The Nature of Envy

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Natalie Staats Reiss, Ph.D. is a licensed Psychologist in the state of Ohio (License #6083). She received her Ph.D. in Clinical Psychology from ...Read More

Envy is a complex emotional response that arises when one perceives another individual as having an advantage, be it in terms of success, possessions, or desirable qualities, that one covets but lacks. Unlike jealousy, which involves a fear of losing something precious to a rival, envy is characterized by feelings of inferiority, longing, resentment, or ill-will towards the person who possesses what one desires. This distinction highlights the unique position of envy in the spectrum of human emotions, as it focuses exclusively on the desire for what others have, without necessarily involving a direct threat to one’s own possessions or relationships.

Dr. Richard Smith and Dr. Sun Hee Kim, from the University of Kentucky, recently published a comprehensive article describing the nature of envy as well as the negative effects it can have on our mental and physical health. Historically considered one of the seven deadly sins (and appearing in two of the Ten Commandments of the Old Testament), envy is a “state in which the desired advantage enjoyed by another person or group of people causes a person to feel a painful blend of inferiority, hostility, and resentment.” (Psychological Bulletin, 2007). As medieval theologian St. Thomas Aquinas wrote, “Charity rejoices in our neighbor’s good, while envy grieves over it.”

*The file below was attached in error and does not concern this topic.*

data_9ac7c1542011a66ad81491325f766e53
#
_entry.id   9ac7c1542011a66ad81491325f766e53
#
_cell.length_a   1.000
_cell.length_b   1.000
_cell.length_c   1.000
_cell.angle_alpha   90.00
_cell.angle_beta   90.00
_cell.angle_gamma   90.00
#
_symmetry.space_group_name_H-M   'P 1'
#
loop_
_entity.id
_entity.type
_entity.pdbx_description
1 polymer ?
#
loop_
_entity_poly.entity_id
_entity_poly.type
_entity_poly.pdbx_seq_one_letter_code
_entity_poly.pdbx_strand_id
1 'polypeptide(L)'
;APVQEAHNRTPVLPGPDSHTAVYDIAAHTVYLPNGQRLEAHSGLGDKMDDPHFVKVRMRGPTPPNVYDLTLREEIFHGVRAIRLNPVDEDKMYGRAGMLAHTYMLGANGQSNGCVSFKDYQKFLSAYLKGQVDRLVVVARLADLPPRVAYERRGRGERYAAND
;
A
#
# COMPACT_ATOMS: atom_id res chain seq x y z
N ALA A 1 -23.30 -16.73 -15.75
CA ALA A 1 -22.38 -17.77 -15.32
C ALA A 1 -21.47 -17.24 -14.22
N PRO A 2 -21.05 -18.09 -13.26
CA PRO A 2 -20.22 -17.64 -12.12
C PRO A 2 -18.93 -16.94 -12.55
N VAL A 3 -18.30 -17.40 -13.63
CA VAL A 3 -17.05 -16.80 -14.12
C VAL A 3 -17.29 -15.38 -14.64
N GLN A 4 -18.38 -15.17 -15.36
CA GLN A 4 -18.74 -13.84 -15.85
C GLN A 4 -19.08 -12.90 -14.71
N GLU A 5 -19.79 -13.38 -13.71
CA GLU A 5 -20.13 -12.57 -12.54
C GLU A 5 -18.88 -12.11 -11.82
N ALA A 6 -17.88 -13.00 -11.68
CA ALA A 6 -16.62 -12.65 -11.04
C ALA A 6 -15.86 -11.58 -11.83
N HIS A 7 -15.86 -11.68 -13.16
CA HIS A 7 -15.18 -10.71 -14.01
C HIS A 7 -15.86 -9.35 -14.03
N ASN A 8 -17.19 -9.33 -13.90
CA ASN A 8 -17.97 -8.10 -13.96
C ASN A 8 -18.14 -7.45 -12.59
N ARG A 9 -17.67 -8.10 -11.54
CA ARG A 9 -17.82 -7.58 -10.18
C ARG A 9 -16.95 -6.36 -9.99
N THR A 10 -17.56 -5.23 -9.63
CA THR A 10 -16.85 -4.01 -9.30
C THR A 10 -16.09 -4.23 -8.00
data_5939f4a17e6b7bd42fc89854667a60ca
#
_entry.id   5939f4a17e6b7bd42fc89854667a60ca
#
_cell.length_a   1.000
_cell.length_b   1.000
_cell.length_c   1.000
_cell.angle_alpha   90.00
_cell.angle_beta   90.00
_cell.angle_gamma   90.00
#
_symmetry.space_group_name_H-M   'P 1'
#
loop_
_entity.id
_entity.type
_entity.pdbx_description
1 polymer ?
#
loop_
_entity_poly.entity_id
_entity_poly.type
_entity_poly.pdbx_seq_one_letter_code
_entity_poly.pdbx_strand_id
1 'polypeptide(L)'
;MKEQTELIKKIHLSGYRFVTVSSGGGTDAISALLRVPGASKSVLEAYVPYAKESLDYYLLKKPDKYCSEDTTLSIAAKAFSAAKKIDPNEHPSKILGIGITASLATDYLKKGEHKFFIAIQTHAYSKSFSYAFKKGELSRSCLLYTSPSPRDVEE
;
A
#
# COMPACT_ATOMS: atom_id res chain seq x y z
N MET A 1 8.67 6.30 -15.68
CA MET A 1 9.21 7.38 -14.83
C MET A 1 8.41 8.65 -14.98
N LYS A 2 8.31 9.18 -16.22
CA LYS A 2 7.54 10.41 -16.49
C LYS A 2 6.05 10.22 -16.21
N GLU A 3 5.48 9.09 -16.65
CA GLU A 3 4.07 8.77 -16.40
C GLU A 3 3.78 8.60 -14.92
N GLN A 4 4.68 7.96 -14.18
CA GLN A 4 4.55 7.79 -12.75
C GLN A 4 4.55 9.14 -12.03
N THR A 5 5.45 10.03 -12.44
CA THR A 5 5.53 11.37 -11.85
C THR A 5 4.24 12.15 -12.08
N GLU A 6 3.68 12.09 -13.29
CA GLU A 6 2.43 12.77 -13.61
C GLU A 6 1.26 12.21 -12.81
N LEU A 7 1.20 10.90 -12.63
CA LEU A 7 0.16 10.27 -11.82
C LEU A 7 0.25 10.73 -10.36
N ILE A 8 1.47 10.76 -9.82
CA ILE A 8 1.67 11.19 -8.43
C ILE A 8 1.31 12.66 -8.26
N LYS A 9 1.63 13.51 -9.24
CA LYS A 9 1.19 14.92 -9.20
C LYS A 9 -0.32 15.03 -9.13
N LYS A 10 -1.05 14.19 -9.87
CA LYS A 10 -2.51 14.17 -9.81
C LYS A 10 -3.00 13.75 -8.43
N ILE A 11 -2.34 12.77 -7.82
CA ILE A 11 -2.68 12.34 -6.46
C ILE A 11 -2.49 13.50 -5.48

Dr. Smith and Dr. Kim’s research suggests the more common type of envy is when the person who has the desired advantage is relatively similar to you. In addition, envy is more likely when the domain of comparison is important to you.

Understanding Envy

Despite its generally negative connotations, envy can be understood as a natural emotion with deep evolutionary roots. It is believed that envy served as a social regulator, prompting individuals to assess their position within groups and motivating them to strive for betterment, thus ensuring a certain level of group cohesion and progress. However, when envy manifests in thoughts and behaviors, it can take on less constructive forms. It might lead to self-deprecation or, conversely, to a motivated zeal to diminish the gap between oneself and the object of envy, either through self-improvement or, less healthily, by undermining others.

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Envy vs. Jealousy

While the terms ‘envy’ and ‘jealousy’ are often used interchangeably in everyday language, their meanings diverge significantly. Envy, as described by Dr. Richard Smith and Dr. Sun Hee Kim, arises from wanting what someone else possesses—a talent, an achievement, or a material good. For instance, feeling envious when a colleague receives a promotion you were vying for illustrates envy as it focuses on the colleague’s newfound advantage. On the other hand, jealousy involves a triad of parties and revolves around the fear of losing something (or someone) valuable to a perceived rival. For example, feeling jealous when fearing that your best friend is becoming closer to someone else showcases jealousy, emphasizing the potential loss of a valued relationship.